Despite Wat Pho is known for the famous reclining buddha and traditional massage. This complex also has many interesting sights to see, definitely not to be missed if you are in Bangkok.
The best part is, Wat Pho is next to The Grand Palace. You can visit both of them in about half a day.
History of Wat Pho Bangkok
Wat Pho’s official name is Wat Phra Chetuphon Wimon Mangkhalaram Rajwaramahawihan. It is one of the 6 highest-class royal temples in Thailand ***.
This is one of the oldest temples in Bangkok. In fact, it is older than Bangkok as it was built in Ayutthaya Kingdom, before Bangkok even existed.
We believe it was built in 1688-1703, but the exact date of the construction and its founder are unknown.
By the time King Rama I ascended the throne and established Bangkok, Wat Pho was dilapidated. So, he ordered the renovation of the temple.
During the reign of King Rama III (1824-1851) this temple was expanded and greatly renovated. Most of the structures in the complex, including the Chapel of the Reclining Buddha, were built during this period.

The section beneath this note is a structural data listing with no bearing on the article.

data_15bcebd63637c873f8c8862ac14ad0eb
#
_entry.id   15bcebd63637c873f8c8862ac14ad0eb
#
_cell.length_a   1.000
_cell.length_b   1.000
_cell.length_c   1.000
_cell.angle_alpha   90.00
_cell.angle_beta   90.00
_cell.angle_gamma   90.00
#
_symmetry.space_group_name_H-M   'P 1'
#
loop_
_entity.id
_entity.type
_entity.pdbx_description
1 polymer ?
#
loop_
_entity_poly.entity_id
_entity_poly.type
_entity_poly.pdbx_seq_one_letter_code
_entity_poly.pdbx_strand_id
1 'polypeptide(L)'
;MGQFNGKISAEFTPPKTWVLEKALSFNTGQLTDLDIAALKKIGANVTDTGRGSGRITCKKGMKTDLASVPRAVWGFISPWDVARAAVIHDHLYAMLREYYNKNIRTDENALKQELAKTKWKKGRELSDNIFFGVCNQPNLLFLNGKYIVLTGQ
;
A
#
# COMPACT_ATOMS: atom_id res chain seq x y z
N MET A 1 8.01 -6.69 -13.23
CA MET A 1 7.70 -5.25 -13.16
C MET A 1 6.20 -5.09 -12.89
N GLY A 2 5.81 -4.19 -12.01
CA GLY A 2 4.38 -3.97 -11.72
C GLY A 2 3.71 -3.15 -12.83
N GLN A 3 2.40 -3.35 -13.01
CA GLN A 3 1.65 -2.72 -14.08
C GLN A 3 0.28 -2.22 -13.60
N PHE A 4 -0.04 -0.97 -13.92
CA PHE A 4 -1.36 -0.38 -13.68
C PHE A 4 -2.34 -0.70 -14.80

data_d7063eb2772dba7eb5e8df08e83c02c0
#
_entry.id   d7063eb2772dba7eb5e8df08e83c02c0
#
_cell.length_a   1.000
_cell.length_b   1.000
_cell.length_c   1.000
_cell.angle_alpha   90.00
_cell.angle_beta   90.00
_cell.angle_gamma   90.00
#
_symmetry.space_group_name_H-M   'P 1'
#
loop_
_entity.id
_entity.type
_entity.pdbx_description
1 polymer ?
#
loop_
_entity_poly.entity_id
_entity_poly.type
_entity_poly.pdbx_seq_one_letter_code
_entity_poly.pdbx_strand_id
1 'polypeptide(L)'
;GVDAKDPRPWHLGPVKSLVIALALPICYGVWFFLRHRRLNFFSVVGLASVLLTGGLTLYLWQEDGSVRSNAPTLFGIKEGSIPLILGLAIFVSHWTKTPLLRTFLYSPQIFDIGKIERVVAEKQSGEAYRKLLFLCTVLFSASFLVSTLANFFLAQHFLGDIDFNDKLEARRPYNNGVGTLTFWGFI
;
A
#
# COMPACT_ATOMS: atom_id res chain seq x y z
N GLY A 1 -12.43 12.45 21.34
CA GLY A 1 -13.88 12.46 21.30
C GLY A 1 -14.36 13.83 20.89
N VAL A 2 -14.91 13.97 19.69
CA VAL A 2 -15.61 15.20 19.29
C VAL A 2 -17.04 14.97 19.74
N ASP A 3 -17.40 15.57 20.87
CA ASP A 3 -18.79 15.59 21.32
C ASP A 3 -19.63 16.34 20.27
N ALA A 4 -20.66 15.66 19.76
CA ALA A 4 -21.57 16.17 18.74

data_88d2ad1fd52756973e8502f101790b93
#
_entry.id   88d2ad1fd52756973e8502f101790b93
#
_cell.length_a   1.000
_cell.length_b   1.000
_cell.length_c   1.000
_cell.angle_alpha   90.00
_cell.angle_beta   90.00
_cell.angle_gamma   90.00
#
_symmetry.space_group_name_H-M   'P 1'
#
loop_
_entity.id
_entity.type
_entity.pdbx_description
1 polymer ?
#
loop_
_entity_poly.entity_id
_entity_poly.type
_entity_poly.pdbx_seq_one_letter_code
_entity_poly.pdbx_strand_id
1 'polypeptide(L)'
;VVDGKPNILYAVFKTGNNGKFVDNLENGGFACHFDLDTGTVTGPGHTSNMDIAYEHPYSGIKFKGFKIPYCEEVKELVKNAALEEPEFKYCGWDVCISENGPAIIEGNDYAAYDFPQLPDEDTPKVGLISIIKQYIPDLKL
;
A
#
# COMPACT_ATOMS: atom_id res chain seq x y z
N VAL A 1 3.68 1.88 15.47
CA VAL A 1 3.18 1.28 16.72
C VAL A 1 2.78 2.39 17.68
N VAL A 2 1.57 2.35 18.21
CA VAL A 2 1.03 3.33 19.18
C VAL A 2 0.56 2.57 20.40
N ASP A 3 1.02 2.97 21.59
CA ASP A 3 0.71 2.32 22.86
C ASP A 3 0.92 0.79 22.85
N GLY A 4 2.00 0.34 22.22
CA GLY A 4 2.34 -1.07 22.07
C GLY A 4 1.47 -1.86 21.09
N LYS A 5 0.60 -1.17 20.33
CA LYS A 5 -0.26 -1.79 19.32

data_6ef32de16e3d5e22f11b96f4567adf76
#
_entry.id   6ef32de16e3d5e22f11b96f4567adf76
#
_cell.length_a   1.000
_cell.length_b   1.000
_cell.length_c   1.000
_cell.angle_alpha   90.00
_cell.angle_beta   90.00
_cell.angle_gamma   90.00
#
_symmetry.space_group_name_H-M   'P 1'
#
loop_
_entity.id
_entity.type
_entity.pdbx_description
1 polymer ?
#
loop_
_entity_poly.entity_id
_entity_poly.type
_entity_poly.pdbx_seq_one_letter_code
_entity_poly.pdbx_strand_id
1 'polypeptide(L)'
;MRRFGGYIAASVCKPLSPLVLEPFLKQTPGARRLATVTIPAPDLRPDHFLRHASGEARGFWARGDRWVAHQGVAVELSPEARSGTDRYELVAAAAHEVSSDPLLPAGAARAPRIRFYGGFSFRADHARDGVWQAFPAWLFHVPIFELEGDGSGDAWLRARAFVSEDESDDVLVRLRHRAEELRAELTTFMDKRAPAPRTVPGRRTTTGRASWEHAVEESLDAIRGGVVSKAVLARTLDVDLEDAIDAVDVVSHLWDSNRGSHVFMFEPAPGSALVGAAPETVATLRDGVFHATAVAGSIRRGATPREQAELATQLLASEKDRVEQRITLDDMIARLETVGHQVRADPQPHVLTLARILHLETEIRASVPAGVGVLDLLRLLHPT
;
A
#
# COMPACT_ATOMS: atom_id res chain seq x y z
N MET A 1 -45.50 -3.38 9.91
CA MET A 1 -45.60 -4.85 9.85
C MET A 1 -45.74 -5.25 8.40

He also ordered the decoration of the walls in the complex to be diagrams and inscriptions on various subjects.
As a result, the temple turned to be the earliest center for public education in Thailand. Those inscriptions have been recognized by UNESCO in its Memory of the World Programme.
*** The highest-class royal temple always has “Rajwaramahawihan” at the end of their full name.
Attractions in Wat Pho Bangkok
The Reclining Buddha
The famous 15 meters high and 46 meters long reclining Buddha was built by King Rama III in 1832. The statue has a brick core, shaped with plaster and gilded with gold.
The posture of the image represents the Buddha entering Nirvana. The feet soles are decorated with inlaid mother-of-pearl shell showing 108 auspicious symbols of The Buddha.
Inside the Chapel of the Reclining Buddha, you can walk along the corridor and there will be little corners that you can briefly stop and take photos (because there are other people waiting in line for their turn).
There are also 108 bowls behind the Buddha. They represent 108 auspicious characters of Buddha. Donating coins into these bowls is believed to bring good luck and certainly supports the temple’s maintenance.